By Rembrandt – Web Gallery of Art:   Image  Info about artwork, Public Domain,

James, son of Alpheus (the Just? Brother of Jesus): Church tradition holds that James, the son of Alpheus and James the brother of Jesus are the same person. This is especially part of the Roman catholic tradition because it maintains that Mary was perpetually virgin and the reference to Jesus’ brother and sisters in the Bible refers to his cousins. Whether half-brother or cousin (remember James father was either Joseph or Alpheus depending on one’s reading of Matthew 12.46-50 (and parallels in Mark and Luke), James comes to be the leader of the Jerusalem community, supplanting Peter. Hippolytus, a writer of the late 2nd and early 3rd Centuries, says James preached in Jerusalem and was stoned to death by the Jewish inhabitants of that city. There is a tradition he was beaten with a fuller’s brush by someone from the crowd before his stoning.

© Städel Museum, Frankfurt am Main, Foto: U. Edelmann

Jude: There are three sources for what happened to Jude, who, other than being in the list of disciples, does not really come into the Gospel story. Those sources are tradition and a text of legendary stories known as the Acts of Jude, and another text of legendary stories called The Golden Legend. According to all of these sources, Jude and Simon the Zealot travel on missionary journeys together and died as martyrs in Syria.

The Martyrdom of St. Simon and St. Jude Thaddeus by Hendrik Goltzius, c. 1577-82, Museum Boijmans Van Beuningen, Rotterdam, the Netherlands

Simon the Zealot: The traditions and stories of Simon the Zealot vary. Although Jude is partnered with him in the Jude stories, there are independent stories of Simon having him in places as varied as Syria, Iberia, Samaria, and Britain. These traditions also give varying accounts of his death from crucifixion, to being sawed in half, to dying of old age.

By Peter Paul Rubens Public Domain

Matthias: This is the disciple chosen to replace Judas Iscariot among the twelve (Acts 1.12-14). There are traditions of his being martyred by stoning, beheading, or crucifixion, or that he died in Jerusalem of old age.

Wood engraving from the book Legend of the Dear Saints of God (1863)

Paul (Saul) of Tarsus: While Paul was not one of the twelve, or even among those who followed Jesus at any point in his lifetime, he is by his own words (Galatians) and Luke’s (Acts of the Apostles), an Apostle to the Gentiles. He traveled extensively throughout the Roman Mediterranean, evangelizing Jews and especially Gentiles to follow Jesus. According to Clement of Rome both Peter and Paul were martyrs, whose cause of martyrdom is not disclosed. Tertullian claims that Paul was beheaded, a death consistent with his self-proclaimed Roman citizenship, since crucifixion was for slaves or conquered peoples.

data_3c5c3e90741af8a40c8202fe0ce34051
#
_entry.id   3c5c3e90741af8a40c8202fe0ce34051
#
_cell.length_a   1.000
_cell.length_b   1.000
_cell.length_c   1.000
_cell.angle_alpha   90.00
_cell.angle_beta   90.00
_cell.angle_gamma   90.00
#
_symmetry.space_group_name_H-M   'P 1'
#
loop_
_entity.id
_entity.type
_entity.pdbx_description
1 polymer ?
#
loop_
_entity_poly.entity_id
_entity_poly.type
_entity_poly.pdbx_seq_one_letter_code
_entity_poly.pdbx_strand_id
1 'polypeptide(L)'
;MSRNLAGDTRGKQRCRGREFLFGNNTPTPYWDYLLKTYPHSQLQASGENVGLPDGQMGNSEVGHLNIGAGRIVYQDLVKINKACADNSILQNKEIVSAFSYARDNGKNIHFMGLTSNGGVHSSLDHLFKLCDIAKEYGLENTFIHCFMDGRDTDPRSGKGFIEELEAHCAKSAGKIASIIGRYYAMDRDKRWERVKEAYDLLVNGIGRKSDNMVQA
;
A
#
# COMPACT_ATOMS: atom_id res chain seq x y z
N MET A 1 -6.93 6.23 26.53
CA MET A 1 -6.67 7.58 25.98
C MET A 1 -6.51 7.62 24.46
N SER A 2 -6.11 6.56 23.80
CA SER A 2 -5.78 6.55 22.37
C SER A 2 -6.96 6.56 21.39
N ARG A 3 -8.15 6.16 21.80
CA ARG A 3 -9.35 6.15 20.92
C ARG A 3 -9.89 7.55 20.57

‘The Beheading of St. Paul’ by Simon de Vos (1603-1676). https://commons.wikimedia.org/wiki/File:Simon_de_Vos_-_The_Beheading_of_St._Paul.png

Mary of Magdala: Again, like Paul, Mary does not appear among the twelve but she does deserve notice because it is held that she is the apostle to the Apostles because she is the one to whom Jesus first revealed himself after the resurrection and commanded her to tell the disciples. From this point on we really have no firm tradition of what happened to Mary. This is possibly because in a very male oriented society, the early church wanted to know what happened to the men. And, no, the legends that were the core of Dan Brown’s wildly successful page turner, The Da Vinci Code, are have neither historical nor ecclesiastical purchase.

By Alexander Andreyevich Ivanov – Public Domain

This overly brief romp through the evidence and traditions surrounding the disciples after their lives recorded in the New Testament demonstrates that we really do not know much about the life and times of the disciples, Certainly, their witness was essential to the early proclamation of the gospel of Jesus. We have Jesus’ life on record, and we have the earliest theology about what his life meant. Therefore, the focus of the early church was on Jesus as it knew him from eyewitness encounters and through the power of the Holy Spirit working through the earliest followers. The best and strongest tradition that we have is that disciples got the message out. Their individual stories were not as important as the message they proclaimed, and we also learn that the early church suffered to make that proclamation, often enduring death at the hands of the authorities. As important as the disciples were, they are not the subject of the Church’s story. Jesus was, and still is.

Photo credit: Cover Photo; St Mark’s Basilica / Public domain All rights reserved.

Published by fr.david

Rector of St. Francis Church. Adopted son of the Old Dominion--Hampden-Sydney loving, Red Sox supporting, Burkean.